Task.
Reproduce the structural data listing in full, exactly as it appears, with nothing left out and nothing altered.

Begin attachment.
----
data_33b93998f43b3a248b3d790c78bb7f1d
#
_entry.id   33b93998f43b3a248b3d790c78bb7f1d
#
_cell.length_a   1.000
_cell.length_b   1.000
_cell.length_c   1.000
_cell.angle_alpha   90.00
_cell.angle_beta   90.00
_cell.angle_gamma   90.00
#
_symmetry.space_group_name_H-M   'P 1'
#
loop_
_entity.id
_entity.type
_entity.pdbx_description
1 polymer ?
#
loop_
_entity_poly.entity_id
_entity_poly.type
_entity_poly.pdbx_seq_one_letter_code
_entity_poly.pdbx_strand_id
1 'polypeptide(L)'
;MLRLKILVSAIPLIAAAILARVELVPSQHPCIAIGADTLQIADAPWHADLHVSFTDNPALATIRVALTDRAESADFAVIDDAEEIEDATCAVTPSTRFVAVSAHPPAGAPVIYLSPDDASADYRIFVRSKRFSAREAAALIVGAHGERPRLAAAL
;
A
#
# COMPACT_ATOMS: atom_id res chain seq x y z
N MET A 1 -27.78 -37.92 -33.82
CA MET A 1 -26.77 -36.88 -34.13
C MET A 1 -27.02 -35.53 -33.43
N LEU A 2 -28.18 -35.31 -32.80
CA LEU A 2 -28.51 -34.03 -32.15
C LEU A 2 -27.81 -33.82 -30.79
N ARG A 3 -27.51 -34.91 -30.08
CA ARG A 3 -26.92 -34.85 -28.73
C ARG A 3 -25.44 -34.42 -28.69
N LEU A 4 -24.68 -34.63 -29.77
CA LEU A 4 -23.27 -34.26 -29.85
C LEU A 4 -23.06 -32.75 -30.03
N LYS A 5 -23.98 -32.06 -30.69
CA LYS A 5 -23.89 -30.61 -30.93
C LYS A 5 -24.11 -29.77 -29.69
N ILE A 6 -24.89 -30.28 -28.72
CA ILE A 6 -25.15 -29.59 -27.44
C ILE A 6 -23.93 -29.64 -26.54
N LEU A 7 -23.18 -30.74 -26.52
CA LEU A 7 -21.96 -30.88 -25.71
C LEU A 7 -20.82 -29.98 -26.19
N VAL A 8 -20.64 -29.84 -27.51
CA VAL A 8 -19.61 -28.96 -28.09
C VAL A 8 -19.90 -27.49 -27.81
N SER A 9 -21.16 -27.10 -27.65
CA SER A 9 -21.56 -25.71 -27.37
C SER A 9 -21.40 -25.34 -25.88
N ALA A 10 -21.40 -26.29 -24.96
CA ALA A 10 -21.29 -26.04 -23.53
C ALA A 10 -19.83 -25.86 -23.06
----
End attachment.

data_33b93998f43b3a248b3d790c78bb7f1d
#
_entry.id   33b93998f43b3a248b3d790c78bb7f1d
#
_cell.length_a   1.000
_cell.length_b   1.000
_cell.length_c   1.000
_cell.angle_alpha   90.00
_cell.angle_beta   90.00
_cell.angle_gamma   90.00
#
_symmetry.space_group_name_H-M   'P 1'
#
loop_
_entity.id
_entity.type
_entity.pdbx_description
1 polymer ?
#
loop_
_entity_poly.entity_id
_entity_poly.type
_entity_poly.pdbx_seq_one_letter_code
_entity_poly.pdbx_strand_id
1 'polypeptide(L)'
;MLRLKILVSAIPLIAAAILARVELVPSQHPCIAIGADTLQIADAPWHADLHVSFTDNPALATIRVALTDRAESADFAVIDDAEEIEDATCAVTPSTRFVAVSAHPPAGAPVIYLSPDDASADYRIFVRSKRFSAREAAALIVGAHGERPRLAAAL
;
A
#
# COMPACT_ATOMS: atom_id res chain seq x y z
N MET A 1 -27.78 -37.92 -33.82
CA MET A 1 -26.77 -36.88 -34.13
C MET A 1 -27.02 -35.53 -33.43
N LEU A 2 -28.18 -35.31 -32.80
CA LEU A 2 -28.51 -34.03 -32.15
C LEU A 2 -27.81 -33.82 -30.79
N ARG A 3 -27.51 -34.91 -30.08
CA ARG A 3 -26.92 -34.85 -28.73
C ARG A 3 -25.44 -34.42 -28.69
N LEU A 4 -24.68 -34.63 -29.77
CA LEU A 4 -23.27 -34.26 -29.85
C LEU A 4 -23.06 -32.75 -30.03
N LYS A 5 -23.98 -32.06 -30.69
CA LYS A 5 -23.89 -30.61 -30.93
C LYS A 5 -24.11 -29.77 -29.69
N ILE A 6 -24.89 -30.28 -28.72
CA ILE A 6 -25.15 -29.59 -27.44
C ILE A 6 -23.93 -29.64 -26.54
N LEU A 7 -23.18 -30.74 -26.52
CA LEU A 7 -21.96 -30.88 -25.71
C LEU A 7 -20.82 -29.98 -26.19
N VAL A 8 -20.64 -29.84 -27.51
CA VAL A 8 -19.61 -28.96 -28.09
C VAL A 8 -19.90 -27.49 -27.81
N SER A 9 -21.16 -27.10 -27.65
CA SER A 9 -21.56 -25.71 -27.37
C SER A 9 -21.40 -25.34 -25.88
N ALA A 10 -21.40 -26.29 -24.96
CA ALA A 10 -21.29 -26.04 -23.53
C ALA A 10 -19.83 -25.86 -23.06